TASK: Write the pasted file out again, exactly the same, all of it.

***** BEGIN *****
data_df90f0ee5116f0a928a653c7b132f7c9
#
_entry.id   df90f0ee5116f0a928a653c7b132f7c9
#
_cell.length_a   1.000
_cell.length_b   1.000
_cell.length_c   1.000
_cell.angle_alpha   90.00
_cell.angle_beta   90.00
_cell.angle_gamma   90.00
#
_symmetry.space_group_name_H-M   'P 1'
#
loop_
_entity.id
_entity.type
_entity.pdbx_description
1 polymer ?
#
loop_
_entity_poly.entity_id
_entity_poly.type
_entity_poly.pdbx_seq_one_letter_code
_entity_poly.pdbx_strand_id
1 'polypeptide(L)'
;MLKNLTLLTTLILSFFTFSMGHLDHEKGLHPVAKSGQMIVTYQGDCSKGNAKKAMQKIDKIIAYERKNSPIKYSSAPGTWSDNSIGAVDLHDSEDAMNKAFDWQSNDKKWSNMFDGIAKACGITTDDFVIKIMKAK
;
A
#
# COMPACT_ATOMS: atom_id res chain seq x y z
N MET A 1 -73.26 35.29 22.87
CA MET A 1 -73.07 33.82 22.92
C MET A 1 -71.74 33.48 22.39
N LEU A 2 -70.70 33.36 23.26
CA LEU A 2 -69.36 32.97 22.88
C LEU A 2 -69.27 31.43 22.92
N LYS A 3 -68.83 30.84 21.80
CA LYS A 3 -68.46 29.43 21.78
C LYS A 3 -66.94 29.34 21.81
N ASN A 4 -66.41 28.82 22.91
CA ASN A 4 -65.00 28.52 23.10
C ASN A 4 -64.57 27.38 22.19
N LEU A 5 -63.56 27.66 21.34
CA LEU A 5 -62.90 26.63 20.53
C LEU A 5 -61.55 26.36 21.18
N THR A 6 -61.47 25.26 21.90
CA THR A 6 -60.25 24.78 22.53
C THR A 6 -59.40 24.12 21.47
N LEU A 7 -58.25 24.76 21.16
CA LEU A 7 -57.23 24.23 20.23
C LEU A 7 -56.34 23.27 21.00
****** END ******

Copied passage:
data_df90f0ee5116f0a928a653c7b132f7c9
#
_entry.id   df90f0ee5116f0a928a653c7b132f7c9
#
_cell.length_a   1.000
_cell.length_b   1.000
_cell.length_c   1.000
_cell.angle_alpha   90.00
_cell.angle_beta   90.00
_cell.angle_gamma   90.00
#
_symmetry.space_group_name_H-M   'P 1'
#
loop_
_entity.id
_entity.type
_entity.pdbx_description
1 polymer ?
#
loop_
_entity_poly.entity_id
_entity_poly.type
_entity_poly.pdbx_seq_one_letter_code
_entity_poly.pdbx_strand_id
1 'polypeptide(L)'
;MLKNLTLLTTLILSFFTFSMGHLDHEKGLHPVAKSGQMIVTYQGDCSKGNAKKAMQKIDKIIAYERKNSPIKYSSAPGTWSDNSIGAVDLHDSEDAMNKAFDWQSNDKKWSNMFDGIAKACGITTDDFVIKIMKAK
;
A
#
# COMPACT_ATOMS: atom_id res chain seq x y z
N MET A 1 -73.26 35.29 22.87
CA MET A 1 -73.07 33.82 22.92
C MET A 1 -71.74 33.48 22.39
N LEU A 2 -70.70 33.36 23.26
CA LEU A 2 -69.36 32.97 22.88
C LEU A 2 -69.27 31.43 22.92
N LYS A 3 -68.83 30.84 21.80
CA LYS A 3 -68.46 29.43 21.78
C LYS A 3 -66.94 29.34 21.81
N ASN A 4 -66.41 28.82 22.91
CA ASN A 4 -65.00 28.52 23.10
C ASN A 4 -64.57 27.38 22.19
N LEU A 5 -63.56 27.66 21.34
CA LEU A 5 -62.90 26.63 20.53
C LEU A 5 -61.55 26.36 21.18
N THR A 6 -61.47 25.26 21.90
CA THR A 6 -60.25 24.78 22.53
C THR A 6 -59.40 24.12 21.47
N LEU A 7 -58.25 24.76 21.16
CA LEU A 7 -57.23 24.23 20.23
C LEU A 7 -56.34 23.27 21.00